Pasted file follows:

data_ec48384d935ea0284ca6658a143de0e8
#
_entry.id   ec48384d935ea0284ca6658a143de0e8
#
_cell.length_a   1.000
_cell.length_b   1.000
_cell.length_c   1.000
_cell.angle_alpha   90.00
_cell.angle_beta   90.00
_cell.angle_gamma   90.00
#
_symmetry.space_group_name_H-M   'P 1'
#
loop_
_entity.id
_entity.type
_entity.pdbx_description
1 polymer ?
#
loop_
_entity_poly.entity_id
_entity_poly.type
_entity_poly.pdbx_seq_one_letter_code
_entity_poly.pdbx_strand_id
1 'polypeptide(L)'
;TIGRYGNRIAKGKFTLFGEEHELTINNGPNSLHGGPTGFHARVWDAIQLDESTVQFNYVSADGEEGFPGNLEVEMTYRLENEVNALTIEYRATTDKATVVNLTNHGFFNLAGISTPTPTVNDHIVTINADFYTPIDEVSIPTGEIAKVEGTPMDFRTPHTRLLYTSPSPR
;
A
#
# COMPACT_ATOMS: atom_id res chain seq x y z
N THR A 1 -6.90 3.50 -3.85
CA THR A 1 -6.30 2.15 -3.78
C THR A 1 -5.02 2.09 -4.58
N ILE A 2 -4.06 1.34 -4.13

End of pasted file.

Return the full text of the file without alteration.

data_ec48384d935ea0284ca6658a143de0e8
#
_entry.id   ec48384d935ea0284ca6658a143de0e8
#
_cell.length_a   1.000
_cell.length_b   1.000
_cell.length_c   1.000
_cell.angle_alpha   90.00
_cell.angle_beta   90.00
_cell.angle_gamma   90.00
#
_symmetry.space_group_name_H-M   'P 1'
#
loop_
_entity.id
_entity.type
_entity.pdbx_description
1 polymer ?
#
loop_
_entity_poly.entity_id
_entity_poly.type
_entity_poly.pdbx_seq_one_letter_code
_entity_poly.pdbx_strand_id
1 'polypeptide(L)'
;TIGRYGNRIAKGKFTLFGEEHELTINNGPNSLHGGPTGFHARVWDAIQLDESTVQFNYVSADGEEGFPGNLEVEMTYRLENEVNALTIEYRATTDKATVVNLTNHGFFNLAGISTPTPTVNDHIVTINADFYTPIDEVSIPTGEIAKVEGTPMDFRTPHTRLLYTSPSPR
;
A
#
# COMPACT_ATOMS: atom_id res chain seq x y z
N THR A 1 -6.90 3.50 -3.85
CA THR A 1 -6.30 2.15 -3.78
C THR A 1 -5.02 2.09 -4.58
N ILE A 2 -4.06 1.34 -4.13